The Institute of Certified Public Accountants of Singapore (ICPAS) attributes the "smooth transition and rollout" of its cloud service adoption to its pre-adoption preparations, said its president.
While the general perception for going onto cloud is simply a matter of getting an Internet connection and turning on the switch, Ernest Kan, president of ICPAS, said pre-adoption activities are important. In an e-mail interview with ZDNet Asia, he shared that the institute conducted pre-adoption exercises beforehand to mitigate surprises and encourage buy-in within the organization. These ranged from evaluation of the solutions to detailed discussions with the cloud provider and implementation partner, as well as training sessions with end users.
According to Kan, ICPAS chose to move to the cloud platform in the second quarter of this year as part of its three-year IT Master Plan to upgrade its IT infrastructure.
To help other companies considering a similar move to the cloud platform, he outlined a checklist:
- Identify the objectives behind moving to a cloud platform.
- Identify pain points and wish lists to guide decision-making and keep priorities clear.
- Research cloud service providers and companies using cloud systems to help make informed decisions.
- Be clear on the evaluation criteria and priorities and create a comparison matrix between free and paid services.
- Create a project plan based on research. This should include a timeline, budget, systems and people lists. It is important as data migration is a very important and time-consuming step.
- Select services and plans to complete the transition.
In assessing potential cloud service providers, Kan said: "Our major concerns before the move were related to access security, backup, ease of use and the provider's service responses." ICPAS considered cloud services from providers such as Salesforce.com, NetSuite and Microsoft, before eventually settling on Google Apps to tap on the company's more advanced Google Search, Web analytics and Google Maps.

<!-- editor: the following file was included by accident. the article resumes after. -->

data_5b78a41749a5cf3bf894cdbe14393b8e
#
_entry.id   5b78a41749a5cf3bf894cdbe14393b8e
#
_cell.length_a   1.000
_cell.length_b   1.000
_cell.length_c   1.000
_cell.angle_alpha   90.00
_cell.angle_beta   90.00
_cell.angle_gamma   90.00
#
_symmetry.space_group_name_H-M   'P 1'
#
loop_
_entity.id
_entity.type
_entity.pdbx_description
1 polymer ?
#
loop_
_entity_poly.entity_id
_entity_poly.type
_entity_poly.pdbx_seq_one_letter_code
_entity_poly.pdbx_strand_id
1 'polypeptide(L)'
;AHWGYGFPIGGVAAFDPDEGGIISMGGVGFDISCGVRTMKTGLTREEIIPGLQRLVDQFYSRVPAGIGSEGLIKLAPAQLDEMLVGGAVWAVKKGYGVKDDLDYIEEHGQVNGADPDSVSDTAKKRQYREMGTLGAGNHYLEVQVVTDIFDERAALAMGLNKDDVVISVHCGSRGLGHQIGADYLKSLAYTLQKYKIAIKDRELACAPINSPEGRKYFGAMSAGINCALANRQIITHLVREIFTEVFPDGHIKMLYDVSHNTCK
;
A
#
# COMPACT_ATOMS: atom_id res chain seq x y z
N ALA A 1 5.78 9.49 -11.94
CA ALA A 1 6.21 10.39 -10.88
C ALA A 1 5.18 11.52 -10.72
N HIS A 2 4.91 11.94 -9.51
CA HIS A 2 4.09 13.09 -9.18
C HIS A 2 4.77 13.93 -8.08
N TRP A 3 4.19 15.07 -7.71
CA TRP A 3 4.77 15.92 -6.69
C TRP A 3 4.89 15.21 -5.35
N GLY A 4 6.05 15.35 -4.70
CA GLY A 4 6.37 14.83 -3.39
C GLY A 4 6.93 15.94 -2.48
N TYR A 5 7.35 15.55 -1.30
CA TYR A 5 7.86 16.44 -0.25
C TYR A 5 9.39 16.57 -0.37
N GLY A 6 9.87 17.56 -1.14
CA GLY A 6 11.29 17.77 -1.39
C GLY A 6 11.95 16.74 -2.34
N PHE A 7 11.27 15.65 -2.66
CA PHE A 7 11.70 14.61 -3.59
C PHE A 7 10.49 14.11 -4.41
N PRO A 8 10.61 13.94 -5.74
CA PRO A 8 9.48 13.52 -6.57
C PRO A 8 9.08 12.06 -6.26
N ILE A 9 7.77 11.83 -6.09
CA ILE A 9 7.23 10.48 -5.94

He shared four tips for organizations in their search for a cloud provider:
- Find out how secure the applications are, and how to backup data.
- Get demonstrations of the applications to have an idea of what it will be like to use them.
- Make sure the applications have Open APIs to be able to link to other systems.
- Study the terms and conditions in the contract and the Service Level Agreements to understand how you are protected legally in terms of security, confidentiality, and service level agreements.
Sally Parker, research director of data center trends & technologies at Frost & Sullivan, told ZDNet Asia in a phone interview that organizations should approach cloud computing projects with the same due diligence as they would approach internal deployments.
Parker added that cloud providers which are carrier neutral and can have multiple different carriers provide services to their data centers have a much better provision, echoing Kan's point about Open APIs.
She added that public clouds are most attractive to small and midsized businesses as they do not have the same resources as companies which have invested heavily in data centers to ensure against outages.
With reference to cloud outages, Parker said public cloud providers actually provide a better level of availability than SMBs which cannot afford to do so in-house. "SMBs don't have the funds to invest as heavily in IT, so they may not have the same level of security or availability that a public cloud provider provides them," she added.
With regard to the speed of cloud deployment, Jeremy Cooper, regional vice president marketing APAC at Salesforce.com, told ZDNet Asia in an e-mail that deploying cloud services "can in theory be as quick as signing up for any service online" as compared to traditional software deployment which can take "months or years".
Martin Yates, managing director of TechniCom, a Singapore-based consultancy firm focusing on virtualization solutions, observed that cloud computing has its benefits and risks, and that many companies are opting to create a cloud-style service "in-house" as a stepping stone to the "big [public] cloud".